Every year, farms in England generate and use millions of tonnes of livestock slurry.
Slurry contains lots of nutrients including nitrates, phosphate and potash as well as a host of other things that can benefit soil health and support crop growth.
It can, however, create significant pollution to our water and air.
Through co-design, our team joined with a group of farmers, industry leaders and experts to explore the subject.
In this post, we’ll share what we’ve learned and how we plan to support farmers so that:
- nutrients from slurry aren’t lost
- any damage to our environment is reduced
- farmers aren’t dependent on expensive artificial fertilisers.
The view from the farm
Though some farmers have plans, equipment and infrastructure in place to manage the nutrients in their slurry and manure well, others face significant barriers.
To date, investment in slurry management hasn’t kept pace with farms in the sector. As herd sizes have grown and industries have concentrated in certain areas of the country (because supply chains have evolved), there is more slurry to deal with – both to store and to spread.
Farmers totally understand and value the nutrients in slurry but they struggle to make the best use of it and comply with regulations, which can be complex and onerous.
As well as the financial barriers, particularly in building infrastructure, slurry isn’t as easy as artificial fertiliser to store, spread or transport.
It isn’t always clear what best practice will deliver on individual farms. And, increasingly, unpredictable weather makes it hard to plan good times to spread. Even when there’s enough storage some farmers don’t have the land bank or crop needed to make good use of it.
Our shared vision
We want to:
- Increase organic nutrient use efficiency to make best use of slurry as a source of organic nutrients and to promote organic matter for soil health
- Enable a thriving agricultural sector which can enable and support economically secure, prosperous farms. Reducing the use of and dependence on chemical fertiliser should support this goal
- Improve water quality by significantly reducing pollution caused by the loss of nitrate and phosphate to rivers and groundwater
- Improve air quality by reducing the pollution caused by ammonia losses to air.
- Reduce greenhouse gas emissions caused by nitrous oxide and methane.
What we’re going to do
Expand financial support
By using capital grants, we can help farmers to invest in their slurry management systems and adopt best practice, including improved slurry storage. See our blog post How we’re developing slurry grants on where we’ve got to with our slurry grant design and how to shape our plans.
Provide better regulation and advice this year
We will take a fair, effective approach to regulation. We recognise the current challenges around Farming Rules for Water and we want to get to a position where the rules are clear and farmers have every opportunity to comply within their farming system.
We know from an Environment Agency pilot in the Axe Valley that taking a reasonable approach and working with farmers in partnership towards better outcomes can have real benefits for farms and for the environment.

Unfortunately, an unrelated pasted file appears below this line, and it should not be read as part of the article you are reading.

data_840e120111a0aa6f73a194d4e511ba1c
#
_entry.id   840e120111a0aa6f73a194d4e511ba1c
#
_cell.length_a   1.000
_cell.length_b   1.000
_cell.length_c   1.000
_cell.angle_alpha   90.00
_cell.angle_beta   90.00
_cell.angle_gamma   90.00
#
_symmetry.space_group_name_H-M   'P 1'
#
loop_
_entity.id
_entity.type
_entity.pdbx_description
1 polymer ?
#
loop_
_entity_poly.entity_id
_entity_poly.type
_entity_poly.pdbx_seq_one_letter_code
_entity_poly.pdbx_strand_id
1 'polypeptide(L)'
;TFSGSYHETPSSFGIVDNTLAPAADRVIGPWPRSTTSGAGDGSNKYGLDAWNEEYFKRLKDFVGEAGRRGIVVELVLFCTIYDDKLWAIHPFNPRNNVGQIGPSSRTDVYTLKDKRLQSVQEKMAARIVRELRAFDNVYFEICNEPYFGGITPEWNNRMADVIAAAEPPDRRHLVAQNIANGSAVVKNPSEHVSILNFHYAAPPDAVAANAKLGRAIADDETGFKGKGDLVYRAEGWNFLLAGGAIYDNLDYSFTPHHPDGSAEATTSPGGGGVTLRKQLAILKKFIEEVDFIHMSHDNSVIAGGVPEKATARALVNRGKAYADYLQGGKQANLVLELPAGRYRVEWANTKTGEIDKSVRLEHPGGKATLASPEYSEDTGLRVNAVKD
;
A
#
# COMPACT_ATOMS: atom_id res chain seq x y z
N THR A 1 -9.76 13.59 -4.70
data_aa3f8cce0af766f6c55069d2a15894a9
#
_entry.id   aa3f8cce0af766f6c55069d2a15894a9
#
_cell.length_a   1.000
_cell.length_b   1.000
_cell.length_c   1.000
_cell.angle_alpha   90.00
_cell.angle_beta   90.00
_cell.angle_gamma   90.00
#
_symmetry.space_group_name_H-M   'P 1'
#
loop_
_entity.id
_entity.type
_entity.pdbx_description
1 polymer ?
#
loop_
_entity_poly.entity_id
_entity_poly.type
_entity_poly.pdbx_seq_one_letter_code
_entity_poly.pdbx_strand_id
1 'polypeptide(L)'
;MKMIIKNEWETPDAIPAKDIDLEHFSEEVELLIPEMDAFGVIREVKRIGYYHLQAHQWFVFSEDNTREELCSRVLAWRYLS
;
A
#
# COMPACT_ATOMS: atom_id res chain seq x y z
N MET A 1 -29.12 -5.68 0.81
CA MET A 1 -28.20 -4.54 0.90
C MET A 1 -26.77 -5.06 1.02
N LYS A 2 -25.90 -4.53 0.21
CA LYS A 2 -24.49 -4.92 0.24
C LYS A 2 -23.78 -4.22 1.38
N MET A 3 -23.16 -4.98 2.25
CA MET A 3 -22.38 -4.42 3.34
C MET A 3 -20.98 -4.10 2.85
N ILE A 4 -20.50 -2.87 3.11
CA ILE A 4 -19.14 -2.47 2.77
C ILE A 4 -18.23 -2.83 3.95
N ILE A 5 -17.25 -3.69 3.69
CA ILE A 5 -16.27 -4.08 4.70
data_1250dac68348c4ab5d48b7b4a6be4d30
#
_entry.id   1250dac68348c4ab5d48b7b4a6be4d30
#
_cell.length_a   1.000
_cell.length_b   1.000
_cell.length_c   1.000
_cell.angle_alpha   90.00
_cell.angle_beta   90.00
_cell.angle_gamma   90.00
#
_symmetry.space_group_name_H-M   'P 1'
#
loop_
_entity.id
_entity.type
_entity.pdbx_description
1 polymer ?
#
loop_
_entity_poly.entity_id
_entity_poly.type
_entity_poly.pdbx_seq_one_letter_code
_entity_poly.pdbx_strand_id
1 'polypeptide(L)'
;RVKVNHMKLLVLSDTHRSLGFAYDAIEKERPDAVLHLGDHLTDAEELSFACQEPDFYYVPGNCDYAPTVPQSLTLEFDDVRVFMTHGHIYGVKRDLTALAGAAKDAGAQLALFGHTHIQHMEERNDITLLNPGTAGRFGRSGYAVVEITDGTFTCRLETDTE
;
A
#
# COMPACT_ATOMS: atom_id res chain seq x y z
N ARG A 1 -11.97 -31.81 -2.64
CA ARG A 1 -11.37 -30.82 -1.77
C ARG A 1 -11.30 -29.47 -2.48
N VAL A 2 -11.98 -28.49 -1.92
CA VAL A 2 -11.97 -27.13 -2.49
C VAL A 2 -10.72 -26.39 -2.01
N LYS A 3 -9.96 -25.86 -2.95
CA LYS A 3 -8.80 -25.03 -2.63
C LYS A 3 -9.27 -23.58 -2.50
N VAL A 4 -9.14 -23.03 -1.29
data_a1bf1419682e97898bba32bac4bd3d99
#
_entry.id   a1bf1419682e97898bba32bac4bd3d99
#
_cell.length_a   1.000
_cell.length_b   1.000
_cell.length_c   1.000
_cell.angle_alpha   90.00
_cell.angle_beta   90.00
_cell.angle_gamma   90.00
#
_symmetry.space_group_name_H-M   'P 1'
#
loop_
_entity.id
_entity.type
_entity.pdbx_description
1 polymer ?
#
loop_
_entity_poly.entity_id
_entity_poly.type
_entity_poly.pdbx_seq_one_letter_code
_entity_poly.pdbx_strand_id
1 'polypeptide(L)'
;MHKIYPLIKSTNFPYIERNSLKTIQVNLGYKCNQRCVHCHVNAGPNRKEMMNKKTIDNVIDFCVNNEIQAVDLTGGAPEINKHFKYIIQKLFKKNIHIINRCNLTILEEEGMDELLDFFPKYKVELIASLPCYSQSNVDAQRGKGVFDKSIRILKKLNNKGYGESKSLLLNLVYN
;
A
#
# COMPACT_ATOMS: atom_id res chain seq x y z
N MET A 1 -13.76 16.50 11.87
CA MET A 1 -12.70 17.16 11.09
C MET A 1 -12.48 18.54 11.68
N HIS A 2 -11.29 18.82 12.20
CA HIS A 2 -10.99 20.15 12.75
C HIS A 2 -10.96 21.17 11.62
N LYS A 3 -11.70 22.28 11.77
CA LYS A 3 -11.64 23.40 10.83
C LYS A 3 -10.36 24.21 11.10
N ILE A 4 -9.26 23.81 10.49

As well as making grants available, we know farmers need more advice so the Catchment Sensitive Farming service will be available across England. We will review the guidance on GOV.UK to ensure it is as clear as possible. We will blog with more detail on the work that we have been doing with farmers and others to make regulation better.
Explore innovation and nutrient sharing
We will explore how we might use innovation and new techniques to enable greater sharing of suitably managed nutrients between farms.
We will carry out work with innovators to assess the current state of the market, while exploring the needs of arable and horticultural users to understand whether there is a viable route to creating a better nutrient market for organic manures.
This has the potential to help reduce pressure on areas with significant nutrient production while reducing dependence on artificial fertiliser in others. If it is possible, it also potentially provides a longer term, sustainable solution to enable better slurry management.
Talk to us
It’s not too late to have your say. If you want to get in touch or would like to get involved in our co-design work, please contact the team. Our email is firstname.lastname@example.org.
Comment by Stephen Fall posted on
Have you considered giving grants to slurry aeration.
This will increase the capacity of existing slurry stores because it dissolves the solids enabling the tank to be emptied more completely, creates a more consistent product which is spread more evenly, and makes the nutrients more available.
Comment by The Team posted on
Thanks for your comment and your insight. Our plan is to evolve the grant for future years in order to maximise public value and benefits to the sector and environment - so we've noted your suggestion. As we develop future rounds, we will consider other innovative methods of treatment and storage.
Comment by Lauren posted on
What happens if we have to change the style of tank due to planning permission after the grant is granted?
Comment by The Team posted on
We ask applicants to fill out the online checker as accurately as you can, and we expect the store type you select to be the one you apply for at full application.
The RPA will be understanding if you needed to make a change to your store type once invited to full application in certain circumstances, for example after discussion with the planning authority, but you may need to resubmit all or parts of your application.
We hope this helps,